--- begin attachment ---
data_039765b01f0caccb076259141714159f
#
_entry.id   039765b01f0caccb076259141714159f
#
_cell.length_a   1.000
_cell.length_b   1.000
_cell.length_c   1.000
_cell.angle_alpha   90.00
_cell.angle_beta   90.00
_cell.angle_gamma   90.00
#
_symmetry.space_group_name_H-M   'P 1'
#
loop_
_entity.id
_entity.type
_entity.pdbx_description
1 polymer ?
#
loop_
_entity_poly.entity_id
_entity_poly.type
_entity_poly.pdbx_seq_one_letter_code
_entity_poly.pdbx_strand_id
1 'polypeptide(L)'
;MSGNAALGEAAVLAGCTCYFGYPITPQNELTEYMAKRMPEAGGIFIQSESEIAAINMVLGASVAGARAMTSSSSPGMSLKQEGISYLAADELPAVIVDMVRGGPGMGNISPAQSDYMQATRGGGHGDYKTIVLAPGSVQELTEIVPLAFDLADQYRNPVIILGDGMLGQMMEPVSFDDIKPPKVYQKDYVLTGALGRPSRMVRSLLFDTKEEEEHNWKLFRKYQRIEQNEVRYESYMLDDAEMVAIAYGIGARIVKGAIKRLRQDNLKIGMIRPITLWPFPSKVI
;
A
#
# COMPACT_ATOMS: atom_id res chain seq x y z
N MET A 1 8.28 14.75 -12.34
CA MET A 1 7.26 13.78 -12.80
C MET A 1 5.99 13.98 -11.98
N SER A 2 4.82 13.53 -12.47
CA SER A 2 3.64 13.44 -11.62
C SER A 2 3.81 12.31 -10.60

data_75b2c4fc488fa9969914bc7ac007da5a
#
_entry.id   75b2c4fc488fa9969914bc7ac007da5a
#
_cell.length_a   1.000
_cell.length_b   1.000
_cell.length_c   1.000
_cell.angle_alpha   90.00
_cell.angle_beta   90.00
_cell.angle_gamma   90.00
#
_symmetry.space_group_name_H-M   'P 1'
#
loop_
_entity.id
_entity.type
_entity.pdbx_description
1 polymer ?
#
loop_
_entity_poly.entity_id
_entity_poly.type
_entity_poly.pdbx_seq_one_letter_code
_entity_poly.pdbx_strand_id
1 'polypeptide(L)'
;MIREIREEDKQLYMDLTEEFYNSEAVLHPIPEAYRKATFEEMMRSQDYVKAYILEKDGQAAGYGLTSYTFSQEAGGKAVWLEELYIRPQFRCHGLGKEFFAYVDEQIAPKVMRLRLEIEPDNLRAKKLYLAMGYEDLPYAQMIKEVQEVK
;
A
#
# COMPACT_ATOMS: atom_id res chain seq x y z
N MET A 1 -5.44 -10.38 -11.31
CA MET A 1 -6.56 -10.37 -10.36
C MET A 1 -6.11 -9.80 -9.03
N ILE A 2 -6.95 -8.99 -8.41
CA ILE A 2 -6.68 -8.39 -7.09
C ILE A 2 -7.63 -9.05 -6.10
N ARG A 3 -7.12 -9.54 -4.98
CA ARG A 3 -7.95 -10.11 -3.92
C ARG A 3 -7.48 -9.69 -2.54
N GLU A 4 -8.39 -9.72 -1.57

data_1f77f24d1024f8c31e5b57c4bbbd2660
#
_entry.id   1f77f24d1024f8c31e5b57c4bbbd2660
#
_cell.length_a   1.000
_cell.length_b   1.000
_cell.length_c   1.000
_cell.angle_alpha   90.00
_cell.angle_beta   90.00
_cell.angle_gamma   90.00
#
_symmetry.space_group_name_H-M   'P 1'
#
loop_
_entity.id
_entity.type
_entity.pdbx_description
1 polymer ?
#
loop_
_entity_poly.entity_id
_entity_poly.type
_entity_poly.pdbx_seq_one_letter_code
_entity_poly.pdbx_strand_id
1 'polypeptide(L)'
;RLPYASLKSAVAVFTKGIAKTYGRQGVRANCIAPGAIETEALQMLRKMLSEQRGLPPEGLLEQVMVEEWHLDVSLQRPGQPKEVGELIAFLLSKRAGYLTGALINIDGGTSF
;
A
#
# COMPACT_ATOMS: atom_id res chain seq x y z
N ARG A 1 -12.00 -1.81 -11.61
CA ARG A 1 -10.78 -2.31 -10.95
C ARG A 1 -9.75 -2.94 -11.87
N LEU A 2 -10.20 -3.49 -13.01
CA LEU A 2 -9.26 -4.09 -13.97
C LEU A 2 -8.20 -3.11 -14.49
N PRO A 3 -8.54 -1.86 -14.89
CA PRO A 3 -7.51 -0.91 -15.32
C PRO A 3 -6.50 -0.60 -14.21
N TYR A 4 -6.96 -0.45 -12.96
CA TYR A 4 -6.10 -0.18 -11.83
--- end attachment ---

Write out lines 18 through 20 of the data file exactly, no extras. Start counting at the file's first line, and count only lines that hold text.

1 polymer ?
#
loop_